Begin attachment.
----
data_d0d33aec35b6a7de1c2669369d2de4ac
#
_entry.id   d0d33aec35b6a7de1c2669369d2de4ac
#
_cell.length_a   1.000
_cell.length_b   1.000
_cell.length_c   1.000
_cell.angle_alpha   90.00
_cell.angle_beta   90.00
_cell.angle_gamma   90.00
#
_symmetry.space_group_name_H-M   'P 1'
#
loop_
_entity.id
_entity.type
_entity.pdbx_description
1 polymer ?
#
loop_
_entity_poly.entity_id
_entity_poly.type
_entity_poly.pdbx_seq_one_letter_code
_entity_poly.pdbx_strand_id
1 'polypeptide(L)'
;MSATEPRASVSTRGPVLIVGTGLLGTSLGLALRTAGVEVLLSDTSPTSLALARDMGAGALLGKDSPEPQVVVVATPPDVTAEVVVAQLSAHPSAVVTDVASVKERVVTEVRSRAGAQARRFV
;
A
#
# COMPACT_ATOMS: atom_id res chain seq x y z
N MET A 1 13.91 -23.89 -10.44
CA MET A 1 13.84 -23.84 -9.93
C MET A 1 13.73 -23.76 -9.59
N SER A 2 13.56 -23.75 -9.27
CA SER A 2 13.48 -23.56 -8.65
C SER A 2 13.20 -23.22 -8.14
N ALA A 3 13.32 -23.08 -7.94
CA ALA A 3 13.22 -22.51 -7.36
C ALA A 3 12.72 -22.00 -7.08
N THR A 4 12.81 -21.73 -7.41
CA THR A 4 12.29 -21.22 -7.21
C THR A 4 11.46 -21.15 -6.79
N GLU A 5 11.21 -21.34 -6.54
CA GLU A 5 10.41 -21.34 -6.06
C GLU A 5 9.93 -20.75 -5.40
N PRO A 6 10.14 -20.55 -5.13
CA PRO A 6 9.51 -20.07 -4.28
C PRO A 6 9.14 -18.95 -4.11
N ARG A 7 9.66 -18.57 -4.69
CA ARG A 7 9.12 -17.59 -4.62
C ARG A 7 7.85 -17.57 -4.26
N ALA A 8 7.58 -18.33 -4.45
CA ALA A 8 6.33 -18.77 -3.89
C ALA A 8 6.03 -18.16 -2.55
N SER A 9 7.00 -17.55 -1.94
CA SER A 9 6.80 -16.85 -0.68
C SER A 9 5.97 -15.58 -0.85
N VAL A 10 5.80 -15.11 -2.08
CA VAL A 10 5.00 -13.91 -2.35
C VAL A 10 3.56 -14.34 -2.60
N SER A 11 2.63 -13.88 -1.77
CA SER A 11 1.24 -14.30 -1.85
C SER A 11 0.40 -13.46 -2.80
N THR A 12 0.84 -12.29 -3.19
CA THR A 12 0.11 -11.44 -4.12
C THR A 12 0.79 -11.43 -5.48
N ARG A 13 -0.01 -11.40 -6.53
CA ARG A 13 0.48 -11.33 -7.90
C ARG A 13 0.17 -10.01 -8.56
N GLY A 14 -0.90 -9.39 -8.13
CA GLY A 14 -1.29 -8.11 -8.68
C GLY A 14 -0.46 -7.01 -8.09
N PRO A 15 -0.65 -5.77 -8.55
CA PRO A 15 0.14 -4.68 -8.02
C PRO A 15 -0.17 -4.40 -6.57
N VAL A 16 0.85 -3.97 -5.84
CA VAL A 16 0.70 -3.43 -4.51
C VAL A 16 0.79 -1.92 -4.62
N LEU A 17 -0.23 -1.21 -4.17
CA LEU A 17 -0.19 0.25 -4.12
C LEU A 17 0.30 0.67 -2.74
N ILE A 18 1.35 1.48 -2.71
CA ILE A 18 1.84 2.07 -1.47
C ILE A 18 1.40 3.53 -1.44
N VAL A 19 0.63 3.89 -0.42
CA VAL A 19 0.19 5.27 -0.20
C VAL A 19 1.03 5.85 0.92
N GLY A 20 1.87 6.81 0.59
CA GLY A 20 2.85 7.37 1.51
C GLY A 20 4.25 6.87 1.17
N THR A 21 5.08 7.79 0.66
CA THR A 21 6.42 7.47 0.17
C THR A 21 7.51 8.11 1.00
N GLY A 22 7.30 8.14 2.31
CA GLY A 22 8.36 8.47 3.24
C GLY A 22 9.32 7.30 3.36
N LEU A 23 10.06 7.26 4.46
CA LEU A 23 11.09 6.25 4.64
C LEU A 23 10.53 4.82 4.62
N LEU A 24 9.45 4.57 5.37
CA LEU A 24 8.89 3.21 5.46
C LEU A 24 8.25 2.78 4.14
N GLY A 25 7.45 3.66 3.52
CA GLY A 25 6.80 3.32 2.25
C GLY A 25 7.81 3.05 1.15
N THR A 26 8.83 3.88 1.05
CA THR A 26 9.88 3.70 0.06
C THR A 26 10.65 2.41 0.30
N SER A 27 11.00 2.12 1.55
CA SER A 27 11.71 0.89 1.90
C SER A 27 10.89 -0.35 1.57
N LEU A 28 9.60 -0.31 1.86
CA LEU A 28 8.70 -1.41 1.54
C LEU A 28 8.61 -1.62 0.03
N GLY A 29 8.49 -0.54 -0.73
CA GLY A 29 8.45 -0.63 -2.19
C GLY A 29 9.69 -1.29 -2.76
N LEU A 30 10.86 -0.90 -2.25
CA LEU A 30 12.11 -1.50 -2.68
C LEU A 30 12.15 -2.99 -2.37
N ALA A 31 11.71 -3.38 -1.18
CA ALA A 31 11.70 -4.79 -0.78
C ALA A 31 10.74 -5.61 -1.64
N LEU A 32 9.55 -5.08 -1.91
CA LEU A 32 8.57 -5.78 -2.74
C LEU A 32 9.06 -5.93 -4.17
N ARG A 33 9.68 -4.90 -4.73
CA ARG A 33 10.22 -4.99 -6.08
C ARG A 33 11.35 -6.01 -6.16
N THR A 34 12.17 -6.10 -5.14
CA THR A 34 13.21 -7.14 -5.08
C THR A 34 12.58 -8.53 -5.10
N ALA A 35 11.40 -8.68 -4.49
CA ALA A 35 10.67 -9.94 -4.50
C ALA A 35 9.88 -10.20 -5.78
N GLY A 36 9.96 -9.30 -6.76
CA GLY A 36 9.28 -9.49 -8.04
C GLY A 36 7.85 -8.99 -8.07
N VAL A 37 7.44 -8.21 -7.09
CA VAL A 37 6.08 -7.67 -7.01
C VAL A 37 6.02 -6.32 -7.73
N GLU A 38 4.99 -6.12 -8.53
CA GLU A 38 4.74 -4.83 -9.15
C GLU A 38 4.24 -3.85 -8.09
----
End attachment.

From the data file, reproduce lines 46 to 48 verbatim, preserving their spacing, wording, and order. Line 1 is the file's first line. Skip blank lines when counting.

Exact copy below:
N PRO A 6 10.14 -20.55 -5.13
CA PRO A 6 9.51 -20.07 -4.28
C PRO A 6 9.14 -18.95 -4.11